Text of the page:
Guild Memo to the Recondite Forge
I've been asked to convey to you the Exalted Master's dissatisfaction with your recent work for the Tong. The Sun's Dusk shipment was unacceptable, not up to standard either in quality or style. We're going to give you one opportunity to redeem yourselves. Don't fail. In the interest of your... rehabilitation... I'll summarize our requirements for you below.
– Naryu Virian, Knower
Note the broad, heavy crescent blade with the signature "double bite" inset edges at the center. These wide serrations result in particularly savage wounds that look like they were inflicted by some forest predator. (And what does "Morag Tong" mean in ancient parlance but "Forest Guild"?) Axe blades: double bite. Got it?
The Morag Tong are like woods hunters, except people are our prey. Our belts are of simple stout leather, like a forester's, occasionally ornamented with dreugh or mudcrab chitin–but don't get too fancy. Save that for the cuirass and pauldrons.
The toes and uppers of Morag Tong shoes are protected by plates of chitin, but the sides and soles are of flexible leather, tough but quiet. The goal is to make sure our writ-targets never even hear us coming. Can you manage that? For your sake, I hope you can.
Morag Tong archers wield composite bows of hardwood and horn, constructed on fundamental principles that haven't changed for millennia. For flourish, add metallic parry-crescents just above and below the central grip, with spider-web supports to honor the Webspinner. (Don't pretend you don't know of whom I speak.)
A Morag Tong cuirass is designed to intimidate as well as to protect. The base arming coat shall be of dark, heavy leather, ideally Bull Netch, accented or (in heavier sets) layered with irregular plates of chitin. The effect should be monstrous, as if the wearer were more crustacean than person. Be imaginative! We have a reputation to maintain.
The blade on a Morag Tong dagger should be an offset demi-crescent, with a hook or barb on the point so the dagger can double as a corpse meat-hook. The hook must be able to drag a body without bending or slipping out–which is what happened with that last batch you sent us. Don't you even test your work before you call it done?
In the last batch of gauntlets you sent us, you got the leather quality and the chitin plate on the back of the hand right, but you blundered by giving the gloves full fingers instead of half-coverage. We do delicate work, all right? We need the ends of our fingers free for things like picking locks and twisting garottes around victims' necks. Gauntlets with half-fingers. Got it?
You did a relatively good job with our flanged chitin helmets, but the visor goggles were a complete failure. The heavy glass lenses were rippled, distorting the wearer's vision and making everything viewed appear slightly off-center. We can't be going in to cut a writ-target's throat and hit them instead on the shoulder. Whatever source you've been using for lenses, change it.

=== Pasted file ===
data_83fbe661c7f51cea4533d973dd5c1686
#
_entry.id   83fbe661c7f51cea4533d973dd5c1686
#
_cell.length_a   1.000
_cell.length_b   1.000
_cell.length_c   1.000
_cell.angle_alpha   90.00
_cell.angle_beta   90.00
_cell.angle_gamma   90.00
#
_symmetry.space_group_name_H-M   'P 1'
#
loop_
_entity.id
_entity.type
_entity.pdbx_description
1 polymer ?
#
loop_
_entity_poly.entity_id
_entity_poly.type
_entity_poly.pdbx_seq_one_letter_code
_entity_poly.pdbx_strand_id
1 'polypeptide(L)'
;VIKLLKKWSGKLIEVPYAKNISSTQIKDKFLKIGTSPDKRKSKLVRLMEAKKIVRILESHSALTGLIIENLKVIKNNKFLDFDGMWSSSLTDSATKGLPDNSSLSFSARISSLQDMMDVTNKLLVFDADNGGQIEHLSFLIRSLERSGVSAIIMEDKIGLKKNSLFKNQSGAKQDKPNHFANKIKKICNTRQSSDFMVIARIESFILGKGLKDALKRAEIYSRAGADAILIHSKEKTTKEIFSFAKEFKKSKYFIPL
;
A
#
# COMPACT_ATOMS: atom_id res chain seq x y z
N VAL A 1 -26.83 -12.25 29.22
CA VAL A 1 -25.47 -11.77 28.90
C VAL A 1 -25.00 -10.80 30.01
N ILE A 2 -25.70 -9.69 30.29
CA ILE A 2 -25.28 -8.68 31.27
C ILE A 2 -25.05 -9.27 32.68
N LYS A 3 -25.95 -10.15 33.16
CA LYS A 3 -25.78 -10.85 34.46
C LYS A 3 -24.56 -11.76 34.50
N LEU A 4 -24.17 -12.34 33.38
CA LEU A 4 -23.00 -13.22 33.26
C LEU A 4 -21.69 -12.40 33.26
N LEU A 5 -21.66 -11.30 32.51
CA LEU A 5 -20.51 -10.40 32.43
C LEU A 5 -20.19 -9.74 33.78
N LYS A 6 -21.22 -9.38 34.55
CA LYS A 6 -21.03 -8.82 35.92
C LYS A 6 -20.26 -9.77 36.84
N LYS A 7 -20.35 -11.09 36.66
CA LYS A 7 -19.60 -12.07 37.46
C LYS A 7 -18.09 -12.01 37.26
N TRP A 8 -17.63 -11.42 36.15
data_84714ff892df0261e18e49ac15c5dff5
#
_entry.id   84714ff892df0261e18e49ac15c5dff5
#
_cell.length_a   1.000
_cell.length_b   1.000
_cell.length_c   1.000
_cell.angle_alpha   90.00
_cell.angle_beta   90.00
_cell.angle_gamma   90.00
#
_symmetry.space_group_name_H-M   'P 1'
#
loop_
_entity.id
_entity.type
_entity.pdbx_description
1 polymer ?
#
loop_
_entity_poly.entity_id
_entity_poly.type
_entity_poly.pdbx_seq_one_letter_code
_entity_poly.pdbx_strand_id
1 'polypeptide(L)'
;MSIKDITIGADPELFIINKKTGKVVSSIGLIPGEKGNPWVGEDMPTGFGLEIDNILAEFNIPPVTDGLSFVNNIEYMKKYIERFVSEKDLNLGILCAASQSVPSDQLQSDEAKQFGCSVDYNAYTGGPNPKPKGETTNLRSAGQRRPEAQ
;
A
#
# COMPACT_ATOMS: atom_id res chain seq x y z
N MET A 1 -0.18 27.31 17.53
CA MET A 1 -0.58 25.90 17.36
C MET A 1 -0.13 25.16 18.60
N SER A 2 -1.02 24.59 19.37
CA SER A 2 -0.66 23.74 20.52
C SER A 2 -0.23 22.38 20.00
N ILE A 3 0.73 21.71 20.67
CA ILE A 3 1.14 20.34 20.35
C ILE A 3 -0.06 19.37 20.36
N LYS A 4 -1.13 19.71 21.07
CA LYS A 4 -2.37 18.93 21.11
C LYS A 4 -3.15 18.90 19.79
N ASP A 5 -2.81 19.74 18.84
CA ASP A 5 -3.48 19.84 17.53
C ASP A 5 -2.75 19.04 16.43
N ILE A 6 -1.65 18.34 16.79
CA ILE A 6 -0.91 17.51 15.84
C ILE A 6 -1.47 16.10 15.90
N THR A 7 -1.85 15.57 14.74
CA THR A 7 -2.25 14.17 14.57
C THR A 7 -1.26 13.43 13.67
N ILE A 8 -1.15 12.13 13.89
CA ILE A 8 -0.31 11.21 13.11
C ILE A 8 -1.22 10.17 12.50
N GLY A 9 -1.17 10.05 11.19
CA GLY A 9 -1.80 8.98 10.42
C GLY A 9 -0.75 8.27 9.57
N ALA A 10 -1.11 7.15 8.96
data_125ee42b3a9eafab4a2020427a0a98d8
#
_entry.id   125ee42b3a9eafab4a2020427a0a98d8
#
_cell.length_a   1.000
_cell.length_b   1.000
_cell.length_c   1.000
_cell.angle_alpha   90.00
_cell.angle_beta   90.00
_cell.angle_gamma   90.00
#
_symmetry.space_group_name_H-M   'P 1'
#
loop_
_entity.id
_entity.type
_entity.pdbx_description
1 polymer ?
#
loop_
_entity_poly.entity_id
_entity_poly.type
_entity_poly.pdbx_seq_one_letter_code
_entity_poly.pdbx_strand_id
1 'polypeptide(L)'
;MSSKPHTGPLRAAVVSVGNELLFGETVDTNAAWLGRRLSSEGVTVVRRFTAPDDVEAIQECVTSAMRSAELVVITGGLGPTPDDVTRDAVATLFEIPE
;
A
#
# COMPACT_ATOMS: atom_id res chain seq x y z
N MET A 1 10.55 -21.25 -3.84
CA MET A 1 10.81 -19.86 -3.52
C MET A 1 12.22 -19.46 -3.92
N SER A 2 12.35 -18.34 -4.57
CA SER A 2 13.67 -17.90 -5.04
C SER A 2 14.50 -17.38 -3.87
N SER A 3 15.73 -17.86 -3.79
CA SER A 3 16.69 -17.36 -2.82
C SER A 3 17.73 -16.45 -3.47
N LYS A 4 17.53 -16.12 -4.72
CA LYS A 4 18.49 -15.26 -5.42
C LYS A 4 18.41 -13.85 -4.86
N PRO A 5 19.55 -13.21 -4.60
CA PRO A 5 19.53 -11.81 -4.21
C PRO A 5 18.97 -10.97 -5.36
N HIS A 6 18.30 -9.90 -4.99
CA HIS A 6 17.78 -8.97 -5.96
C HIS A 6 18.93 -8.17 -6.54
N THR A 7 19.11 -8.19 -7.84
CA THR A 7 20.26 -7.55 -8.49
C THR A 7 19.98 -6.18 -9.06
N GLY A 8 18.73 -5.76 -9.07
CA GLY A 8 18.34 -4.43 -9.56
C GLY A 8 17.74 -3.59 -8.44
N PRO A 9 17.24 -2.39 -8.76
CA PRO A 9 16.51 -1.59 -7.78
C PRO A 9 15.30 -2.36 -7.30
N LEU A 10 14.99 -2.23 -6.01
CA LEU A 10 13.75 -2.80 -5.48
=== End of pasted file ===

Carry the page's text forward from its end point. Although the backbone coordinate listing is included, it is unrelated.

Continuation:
These should be heavy leather–once again, Bull Netch if possible–with a top layer of chitin plates. That's chitin, like from dreugh or mudcrabs, NOT bone. We don't wear bone. Also, the sharp poleyns on the heavier armor should jut out to the side rather than the front, because that's weirder and looks more dangerous.
For the Tong maces, we use a pretty traditional Chimer warhammer design, with two heavy cylindrical heads. Sheath the haft below the head with metal for parrying purposes. And make sure it's not too shiny: we don't want our weapons to compromise stealth.
I know the shield design looks like chitin, but it's actually ashwood faced with metal. It only looks like layered chitin so as to be thematically compatible with the Morag Tong armor, which is made of actual chitin. Is this too confusing? Read it through several times slowly until you've got it. Then do it right.
Getting the shoulders right is very important to maintaining the Morag Tong armor's distinctive silhouette, so pay attention. The pauldrons are layers of articulated chitin plates, like the cuirass, but the upper plates need to have short curved spikes mounted on them. Use dreugh or shalk shell spurs for this.
There are only a few real spellcasters in the Tong, and I'm not one of them, so I can't comment on where the design for our spell staves comes from, or why it's so important we stick to it. I think the finial looks like a heavy brass Dwarven fish, but that's just me. What matters to you is that you follow the design as closely as you can.
Morag Tong swords have one sharp edge, with a curve toward the point, which ends in a back-barb like the dagger, and for the same reason: so it can double as a corpse meat-hook. Put some irregular curved points on the sword's spine, just so it looks nastier.
|Crafting Motif 29: Soul-Shriven Style||Crafting Motif 30: Morag Tong Style||Crafting Motif 31: Skinchanger Style|